Yang’s first response to the problem was to peer out of the porthole in the side of his capsule to see if there really was anything out there knocking. But he couldn’t see anything at all. It’d be around then that most people would start to think they were in the middle of a Twilight Zone episode. Yang, however, remained pretty calm.
In a recent interview with China Central Television, he said the strange noise had sounded like “someone knocking the body of the spaceship just as knocking an iron bucket with a wooden hammer.” It wasn’t just the sound that worried Yang, however; it was where it was coming from.
The astronaut just couldn’t pinpoint the source of the knocking. He added, “It neither came from outside nor inside the spaceship.” Interestingly, though, this has given some scientists a lead into just what the noise might have been.
Most of us learned in school that sound needs something to travel through. We also learned that, to all intents and purposes, space is a vacuum. After all, as the tagline on the famous movie poster goes, “In space, no one can hear you scream.” This meant that it was, of course, incredibly unlikely that the sound was coming from outside.
It’s possible that the knocking came from an object striking the capsule, though. In this case, the body of the spaceship would have acted as a medium to transfer the sound. But another explanation scientists presented was that the spaceship itself actually made the sound.
How so? Well, the temperature of an object orbiting the Earth can change dramatically over short periods of time as it moves in and out of sunlight. This in turn will make the object expand and contract. It’s a similar idea to that of the creaks and groans we sometimes hear in houses when they start to cool after the sun has gone down.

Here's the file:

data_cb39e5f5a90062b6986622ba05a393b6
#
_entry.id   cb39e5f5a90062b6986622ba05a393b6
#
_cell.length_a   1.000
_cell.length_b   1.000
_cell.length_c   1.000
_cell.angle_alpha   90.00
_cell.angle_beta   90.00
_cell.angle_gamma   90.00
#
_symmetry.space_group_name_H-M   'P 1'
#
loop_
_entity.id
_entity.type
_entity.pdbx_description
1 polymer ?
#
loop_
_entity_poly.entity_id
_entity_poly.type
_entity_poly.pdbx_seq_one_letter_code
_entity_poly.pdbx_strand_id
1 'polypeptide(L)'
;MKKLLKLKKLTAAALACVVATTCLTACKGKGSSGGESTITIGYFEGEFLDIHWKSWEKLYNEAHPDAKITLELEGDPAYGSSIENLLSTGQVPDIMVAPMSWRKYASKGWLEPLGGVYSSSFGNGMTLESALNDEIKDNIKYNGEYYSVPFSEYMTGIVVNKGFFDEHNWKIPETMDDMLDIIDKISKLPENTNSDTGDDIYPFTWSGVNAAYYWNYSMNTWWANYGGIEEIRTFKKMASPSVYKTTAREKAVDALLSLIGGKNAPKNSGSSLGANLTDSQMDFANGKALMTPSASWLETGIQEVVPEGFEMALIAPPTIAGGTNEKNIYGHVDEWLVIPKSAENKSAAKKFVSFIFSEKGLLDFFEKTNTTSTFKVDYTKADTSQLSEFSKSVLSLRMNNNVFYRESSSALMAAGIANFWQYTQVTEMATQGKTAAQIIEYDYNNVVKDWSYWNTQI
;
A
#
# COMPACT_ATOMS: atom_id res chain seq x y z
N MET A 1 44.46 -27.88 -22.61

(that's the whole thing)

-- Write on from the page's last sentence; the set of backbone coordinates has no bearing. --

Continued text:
This expansion and contraction of the space capsule could have resulted in the knocking sound that Yang heard. And it would go some way to explaining how the sound seemed to come from neither inside nor outside the ship. But there’s an interesting coda to all of this. And, if anything, it makes the whole spooky space story even stranger.
In 2005 China launched Shenzhou 6, and in 2008 it launched Shenzhou 7. Now, while Yang hadn’t spoken to the public about the sounds he heard while in space, he had warned the next astronauts that they might hear something. And both of the missions reported hearing the same knocking sound that Yang had noticed.
But while other astronauts have reported hearing strange noises while they’ve been in space, none, surely, have been quite so eerie as Yang’s knocking. After all, it strikes at something primal in us. That concept that we’re never alone – and that even when we’re thousands of miles from home, we might just hear that terrifying knock.
Yang, however, has been a little more stoical about the whole episode. In his interview with China Central Television, he described the incident as merely “a non-causal situation [he has] met in space.” Astronauts really are a special breed. Most of us Earth-bound types would probably have used far more colorful language to describe what happened up there in a lonely spacecraft.